To the untrained eye, it looks like almost any other New York Police Department cruiser combing the city’s streets—but this squad car has just as much brains as it does brawn.
It is the department’s prototype “smart car,” outfitted with the latest gadgets in public surveillance. It has two infrared monitors mounted on the trunk that record any numbers it sees—such as license plates and addresses. It has surveillance cameras and air sensors capable of sending real-time information to police headquarters. The NYPD says it is the cruiser of the very near future.
The smart car is one of dozens of projects included in a long-term strategic plan known as NYPD2020, prepared in November for Police Commissioner Raymond Kelly.
The 13-page report describes initiatives ranging from the high-tech (500 officers have received Samsung Rugby smartphones equipped to deliver real-time crime data) to the bureaucratic (new guidelines for recruiting and keeping qualified candidates). More than a dozen are already under way.
The initiative began in 2011, under the guidance of McKinsey & Co. The consulting firm worked with NYPD officials over 11 months to create a road map for the department over the next decade. McKinsey & Co. declined to comment.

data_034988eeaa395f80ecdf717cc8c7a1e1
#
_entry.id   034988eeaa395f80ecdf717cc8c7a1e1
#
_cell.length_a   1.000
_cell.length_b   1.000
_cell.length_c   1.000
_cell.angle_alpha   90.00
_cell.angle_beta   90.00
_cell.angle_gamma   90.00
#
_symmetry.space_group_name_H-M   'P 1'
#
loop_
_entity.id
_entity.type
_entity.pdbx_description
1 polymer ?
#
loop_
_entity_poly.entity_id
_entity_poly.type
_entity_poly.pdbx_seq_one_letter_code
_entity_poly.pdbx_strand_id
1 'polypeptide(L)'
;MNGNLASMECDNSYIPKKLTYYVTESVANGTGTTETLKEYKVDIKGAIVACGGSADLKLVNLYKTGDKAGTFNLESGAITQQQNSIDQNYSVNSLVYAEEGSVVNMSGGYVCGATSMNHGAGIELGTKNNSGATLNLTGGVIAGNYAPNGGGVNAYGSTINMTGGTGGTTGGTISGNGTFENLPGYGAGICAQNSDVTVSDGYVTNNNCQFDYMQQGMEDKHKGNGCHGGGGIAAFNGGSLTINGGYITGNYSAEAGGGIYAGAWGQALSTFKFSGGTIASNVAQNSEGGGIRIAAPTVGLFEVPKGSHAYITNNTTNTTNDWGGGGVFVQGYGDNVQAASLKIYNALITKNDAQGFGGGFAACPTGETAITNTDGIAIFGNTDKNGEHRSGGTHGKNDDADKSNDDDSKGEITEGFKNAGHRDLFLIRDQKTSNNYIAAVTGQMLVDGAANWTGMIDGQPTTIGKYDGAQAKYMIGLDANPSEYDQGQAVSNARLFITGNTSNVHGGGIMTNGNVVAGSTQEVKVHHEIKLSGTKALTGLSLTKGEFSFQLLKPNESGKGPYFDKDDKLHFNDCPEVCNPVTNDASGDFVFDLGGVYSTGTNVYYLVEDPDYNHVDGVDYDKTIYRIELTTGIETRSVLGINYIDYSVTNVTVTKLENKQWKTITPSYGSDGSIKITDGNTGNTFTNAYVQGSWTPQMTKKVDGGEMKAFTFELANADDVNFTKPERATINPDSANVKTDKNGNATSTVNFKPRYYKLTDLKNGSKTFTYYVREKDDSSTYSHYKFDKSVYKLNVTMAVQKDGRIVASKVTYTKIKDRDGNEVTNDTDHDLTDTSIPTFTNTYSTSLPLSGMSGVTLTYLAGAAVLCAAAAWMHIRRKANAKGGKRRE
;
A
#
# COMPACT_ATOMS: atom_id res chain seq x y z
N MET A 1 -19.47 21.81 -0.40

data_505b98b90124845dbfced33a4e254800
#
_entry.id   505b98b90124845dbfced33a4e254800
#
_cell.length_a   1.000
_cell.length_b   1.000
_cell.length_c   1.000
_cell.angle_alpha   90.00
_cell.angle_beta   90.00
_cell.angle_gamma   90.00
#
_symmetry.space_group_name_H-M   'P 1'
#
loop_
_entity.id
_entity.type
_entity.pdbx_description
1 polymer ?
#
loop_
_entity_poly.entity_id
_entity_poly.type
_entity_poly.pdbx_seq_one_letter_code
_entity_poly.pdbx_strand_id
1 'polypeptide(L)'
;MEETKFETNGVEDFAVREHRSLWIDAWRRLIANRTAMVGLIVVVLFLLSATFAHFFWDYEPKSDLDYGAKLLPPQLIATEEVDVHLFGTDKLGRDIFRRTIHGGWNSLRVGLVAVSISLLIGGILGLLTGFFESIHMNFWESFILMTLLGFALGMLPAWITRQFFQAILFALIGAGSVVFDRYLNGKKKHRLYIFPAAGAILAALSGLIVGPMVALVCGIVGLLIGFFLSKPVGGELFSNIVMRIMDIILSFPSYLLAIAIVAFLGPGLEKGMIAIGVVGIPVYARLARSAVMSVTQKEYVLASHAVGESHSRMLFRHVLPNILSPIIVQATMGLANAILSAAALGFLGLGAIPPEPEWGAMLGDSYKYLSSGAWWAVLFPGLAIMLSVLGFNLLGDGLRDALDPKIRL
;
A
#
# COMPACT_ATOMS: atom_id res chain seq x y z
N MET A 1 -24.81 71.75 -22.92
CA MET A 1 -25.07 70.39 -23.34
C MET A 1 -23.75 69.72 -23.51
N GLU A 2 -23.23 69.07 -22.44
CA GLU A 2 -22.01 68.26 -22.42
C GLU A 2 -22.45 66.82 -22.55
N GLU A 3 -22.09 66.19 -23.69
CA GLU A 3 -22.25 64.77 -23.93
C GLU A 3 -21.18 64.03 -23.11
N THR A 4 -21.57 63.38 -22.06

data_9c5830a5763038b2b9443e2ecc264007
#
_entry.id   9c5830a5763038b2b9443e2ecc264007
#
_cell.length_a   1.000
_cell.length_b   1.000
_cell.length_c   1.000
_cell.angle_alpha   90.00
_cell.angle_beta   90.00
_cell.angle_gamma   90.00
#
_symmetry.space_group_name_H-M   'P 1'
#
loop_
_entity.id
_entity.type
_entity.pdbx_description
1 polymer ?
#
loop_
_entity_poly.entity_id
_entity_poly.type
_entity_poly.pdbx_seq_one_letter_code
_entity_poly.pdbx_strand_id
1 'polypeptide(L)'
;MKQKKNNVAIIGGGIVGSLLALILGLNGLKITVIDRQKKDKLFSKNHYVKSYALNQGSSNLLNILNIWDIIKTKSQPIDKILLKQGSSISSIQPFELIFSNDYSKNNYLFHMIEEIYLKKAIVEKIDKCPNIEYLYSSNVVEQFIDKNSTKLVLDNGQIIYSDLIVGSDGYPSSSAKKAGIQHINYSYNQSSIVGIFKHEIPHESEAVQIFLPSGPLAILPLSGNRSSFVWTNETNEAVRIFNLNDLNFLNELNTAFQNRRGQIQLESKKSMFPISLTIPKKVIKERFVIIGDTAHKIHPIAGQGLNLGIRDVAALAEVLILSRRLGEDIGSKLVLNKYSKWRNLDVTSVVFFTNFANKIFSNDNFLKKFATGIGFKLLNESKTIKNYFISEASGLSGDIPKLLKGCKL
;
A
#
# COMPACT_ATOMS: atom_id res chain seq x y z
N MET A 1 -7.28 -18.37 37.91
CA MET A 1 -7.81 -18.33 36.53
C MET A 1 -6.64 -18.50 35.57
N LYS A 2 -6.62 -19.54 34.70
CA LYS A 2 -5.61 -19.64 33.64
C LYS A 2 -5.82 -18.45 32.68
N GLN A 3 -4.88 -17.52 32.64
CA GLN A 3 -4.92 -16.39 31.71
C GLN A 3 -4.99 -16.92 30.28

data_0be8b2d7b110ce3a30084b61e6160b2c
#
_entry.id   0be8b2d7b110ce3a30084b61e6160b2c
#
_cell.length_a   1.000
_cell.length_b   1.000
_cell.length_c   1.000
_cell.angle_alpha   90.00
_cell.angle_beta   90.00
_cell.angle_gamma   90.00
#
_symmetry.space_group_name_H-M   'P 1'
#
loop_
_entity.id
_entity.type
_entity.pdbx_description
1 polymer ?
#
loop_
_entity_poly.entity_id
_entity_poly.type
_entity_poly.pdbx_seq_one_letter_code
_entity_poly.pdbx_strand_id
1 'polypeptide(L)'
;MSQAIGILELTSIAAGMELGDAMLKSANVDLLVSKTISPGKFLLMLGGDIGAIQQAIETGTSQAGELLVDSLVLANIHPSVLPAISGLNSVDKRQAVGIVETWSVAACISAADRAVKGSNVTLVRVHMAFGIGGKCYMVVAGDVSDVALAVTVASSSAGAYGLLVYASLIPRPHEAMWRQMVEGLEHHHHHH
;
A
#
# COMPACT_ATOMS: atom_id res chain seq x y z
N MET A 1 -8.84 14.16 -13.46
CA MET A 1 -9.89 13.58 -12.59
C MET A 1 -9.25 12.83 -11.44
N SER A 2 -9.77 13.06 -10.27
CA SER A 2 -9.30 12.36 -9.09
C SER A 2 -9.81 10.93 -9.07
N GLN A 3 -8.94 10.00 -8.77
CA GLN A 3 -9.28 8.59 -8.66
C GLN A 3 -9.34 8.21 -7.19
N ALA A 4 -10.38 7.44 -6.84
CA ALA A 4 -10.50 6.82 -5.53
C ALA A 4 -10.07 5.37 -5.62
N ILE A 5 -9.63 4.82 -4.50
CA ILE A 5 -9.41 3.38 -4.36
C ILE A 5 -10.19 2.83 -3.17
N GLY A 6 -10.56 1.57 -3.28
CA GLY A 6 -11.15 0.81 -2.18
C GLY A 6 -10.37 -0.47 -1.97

The smart car prototype has been on the road for about a year and is based out of the 84th Precinct in Brooklyn Heights. The idea came about as the NYPD looked for ways to connect intelligence gathered in the field with the department’s new system that compiles raw data, video feeds and other information, then alerts officials to potential incidents and maps where crimes occur. The system is already at police headquarters, and will soon be in each precinct and command around the city.
The car’s scanner can read license plates, then check the results against a database that contains the plate numbers of cars that are stolen, may have been involved in a crime, or have outstanding infractions. The data is stored for an indefinite period, though that will likely change, Mr. del Pozo said.
“It reads any set of numbers,” Mr. del Pozo said. “If it doesn’t get a hit, it gets stored. We don’t look at [the results] unless an investigation points to them.”
A detector attached to the rear windshield can scan the air for increased radiation levels, and ship the results back to an NYPD command center.
Some of these capabilities already exist in some squad cars, but no other car is outfitted with all of the technology, Mr. del Pozo said, adding that future smart cars might include fingerprint scanners and facial recognition sensors.
No mention in the WSJ story, of course, of the NYPD’s lack of transparency on surveillance and extremely questionable track record as of late when it comes to civil rights, namely wiretapping mosques and the infamous stop and frisk program. Who cares! Police car of the future, baby!
Demolition Man anyone?